A hidden epidemic of life-threatening fungal infections

What is the scope of the problem?

When most healthy people think of fungal diseases, they often think of oral or vaginal thrush, nappy rash, fungal nail infections, skin ringworm and athlete’s foot. Although these are very common, annoying and sometimes debilitating conditions, these can be treated. There is a group of people who are at risk for serious and often life-threatening fungal diseases. Globally, GAFFI has estimated that these fungal diseases are responsible for 1.5 to 2 million deaths every year (https://www.gaffi.org/why/burden-of-disease-maps/). This number includes nearly half of those dying with AIDS and many of those dying of sepsis. Antifungal resistance is now having a material impact on treatment outcomes – more people are dying because they are infected with fungi that are resistant to first-line or even second-line of antifungal treatment. Over the last 10 years, a multi-drug resistant fungus called Candida auris has spread across the world and caused large outbreaks in hospitals. In South Africa, we have diagnosed cases of Candida auris at almost 100 hospitals (https://wwwnc.cdc.gov/eid/article/24/11/18-0368_article).

Who is at risk for serious fungal diseases?

  • People living with HIV/ AIDS
  • People with COPD or asthma
  • People with cancer
  • People on dialysis for failing kidneys
  • People who have had a bone marrow or organ transplant
  • People who are critically ill after trauma or surgery and need intensive care
  • Newborn babies who are born prematurely and need intensive care

Why is this epidemic silent?

  • Life-threatening fungal diseases are usually diagnosed among sick people who are at risk, so healthy people in the community are not always aware of these infections, unless they or their close relatives become ill
  • Some of these fungal diseases are not considered by doctors when they see ill patients. For example, invasive aspergillosis affects almost a fifth of people with severe influenza and is the most common missed infectious cause of death in intensive care
  • Other fungal diseases are very difficult to diagnose either because laboratory tests are not available or because they can be mistaken for TB
  • Healthcare-associated fungal infections (acquired in hospitals) are usually not reported to the public
  • No fungal infections are reportable by law

What are government and researchers doing to prevent life-threatening fungal diseases in South Africa?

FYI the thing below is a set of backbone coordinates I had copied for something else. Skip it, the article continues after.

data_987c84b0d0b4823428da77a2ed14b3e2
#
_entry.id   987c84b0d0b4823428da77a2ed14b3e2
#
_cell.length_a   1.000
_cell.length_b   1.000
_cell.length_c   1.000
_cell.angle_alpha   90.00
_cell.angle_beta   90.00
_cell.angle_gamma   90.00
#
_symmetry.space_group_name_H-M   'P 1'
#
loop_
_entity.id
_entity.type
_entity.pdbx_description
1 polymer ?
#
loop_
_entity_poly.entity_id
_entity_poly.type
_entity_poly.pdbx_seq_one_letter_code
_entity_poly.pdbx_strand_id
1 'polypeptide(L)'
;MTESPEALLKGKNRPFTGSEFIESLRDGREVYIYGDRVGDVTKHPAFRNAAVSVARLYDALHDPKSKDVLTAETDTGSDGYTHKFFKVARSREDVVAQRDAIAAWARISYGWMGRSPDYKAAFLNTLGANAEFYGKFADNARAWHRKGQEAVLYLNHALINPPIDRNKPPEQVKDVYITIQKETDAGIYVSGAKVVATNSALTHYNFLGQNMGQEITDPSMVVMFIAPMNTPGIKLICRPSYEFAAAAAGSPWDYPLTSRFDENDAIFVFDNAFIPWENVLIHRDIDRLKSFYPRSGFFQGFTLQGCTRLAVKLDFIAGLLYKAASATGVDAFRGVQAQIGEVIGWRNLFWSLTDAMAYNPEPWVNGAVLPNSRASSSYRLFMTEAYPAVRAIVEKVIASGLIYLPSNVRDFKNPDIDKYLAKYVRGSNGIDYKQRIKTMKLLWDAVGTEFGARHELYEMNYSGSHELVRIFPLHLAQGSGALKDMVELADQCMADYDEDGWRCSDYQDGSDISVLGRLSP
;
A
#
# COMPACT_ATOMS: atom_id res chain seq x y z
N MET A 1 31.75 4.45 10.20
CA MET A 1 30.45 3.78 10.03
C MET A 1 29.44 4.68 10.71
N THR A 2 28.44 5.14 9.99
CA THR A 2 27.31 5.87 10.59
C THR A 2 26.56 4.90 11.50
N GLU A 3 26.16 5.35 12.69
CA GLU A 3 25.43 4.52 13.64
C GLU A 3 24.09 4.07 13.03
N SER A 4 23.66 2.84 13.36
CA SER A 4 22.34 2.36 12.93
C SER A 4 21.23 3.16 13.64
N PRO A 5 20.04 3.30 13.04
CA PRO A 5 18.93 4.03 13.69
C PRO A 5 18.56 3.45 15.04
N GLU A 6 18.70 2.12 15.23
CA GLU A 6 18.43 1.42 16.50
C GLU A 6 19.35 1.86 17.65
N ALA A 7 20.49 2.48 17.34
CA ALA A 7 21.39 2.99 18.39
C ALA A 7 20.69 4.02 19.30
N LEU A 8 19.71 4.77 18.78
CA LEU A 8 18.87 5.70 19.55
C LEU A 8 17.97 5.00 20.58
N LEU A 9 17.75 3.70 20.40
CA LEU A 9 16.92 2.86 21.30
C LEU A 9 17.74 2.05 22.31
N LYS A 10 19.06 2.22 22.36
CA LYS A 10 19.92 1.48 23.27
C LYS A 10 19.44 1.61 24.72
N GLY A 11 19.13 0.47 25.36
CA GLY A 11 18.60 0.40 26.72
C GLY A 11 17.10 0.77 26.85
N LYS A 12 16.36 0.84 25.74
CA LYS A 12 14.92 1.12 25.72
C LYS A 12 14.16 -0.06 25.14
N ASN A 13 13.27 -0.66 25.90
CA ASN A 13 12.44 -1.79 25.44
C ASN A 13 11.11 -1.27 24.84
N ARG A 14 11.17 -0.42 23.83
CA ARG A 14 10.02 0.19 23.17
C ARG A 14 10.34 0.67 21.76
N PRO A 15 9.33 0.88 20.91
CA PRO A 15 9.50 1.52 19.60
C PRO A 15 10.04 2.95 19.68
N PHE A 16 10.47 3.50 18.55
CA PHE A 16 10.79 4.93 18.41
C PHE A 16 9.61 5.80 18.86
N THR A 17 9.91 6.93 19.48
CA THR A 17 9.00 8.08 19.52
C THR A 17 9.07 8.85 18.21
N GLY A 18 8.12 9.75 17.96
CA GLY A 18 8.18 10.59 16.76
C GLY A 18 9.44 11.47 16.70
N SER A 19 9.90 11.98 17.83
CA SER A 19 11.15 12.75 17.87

• The Department of Health provides guidance to healthcare workers on how to diagnose and treat people with serious fungal diseases
  • The National Institute for Communicable Diseases (NICD) monitors certain serious fungal diseases, including cryptococcal meningitis and fungal infections that are diagnosed in hospitals and provides technical assistance for outbreaks
  • Our South African Essential Medicines List includes important medicines needed for treatment of fungal infections in the community and hospital
  • The National Health Laboratory Service (NHLS) automatically screens people who have a CD4 blood test with a low CD4 count for cryptococcal antigen (a part of the fungus that appears in the blood with disease). People who screen positive in the blood can then be offered immediate antifungal treatment, even if they are not ill.
  • The NICD is trying to work out if the national cryptococcal antigen screen-and-treat programme has reduced deaths from cryptococcal meningitis
  • Researchers are testing vaccines, new antifungal medicines or combinations of medicines in clinical trials

What can you do to prevent life-threatening fungal diseases?

  • There are no vaccines in widespread use to prevent life-threatening fungal diseases.
  • Most day-to-day exposures to fungi that can make you sick cannot be avoided because fungi are everywhere in the environment and some fungi are also found on your skin and in your gut as part of your healthy flora
  • You can try to avoid high-risk exposures, such as cave exploration, if you know that you have a weakened immune system.
  • Know your HIV status, start antiretroviral treatment as soon as possible and stay on your antiretroviral treatment for life
  • Make sure that you have been screened for cryptococcal disease if you are living with HIV and have a low CD4 count
  • Serious fungal diseases usually need long courses of antifungal treatment even after hospital. Stay on your antifungal treatment so that the disease does not relapse
  • Advocate for the government to provide access to life-saving antifungal medicines such as flucytosine which is currently not available
  • Report stock-outs of your antifungal medicines
  • Advocate for hospitals to openly publish their rates of healthcare-associated infections so that you can make an informed decision about the best care for you and your family
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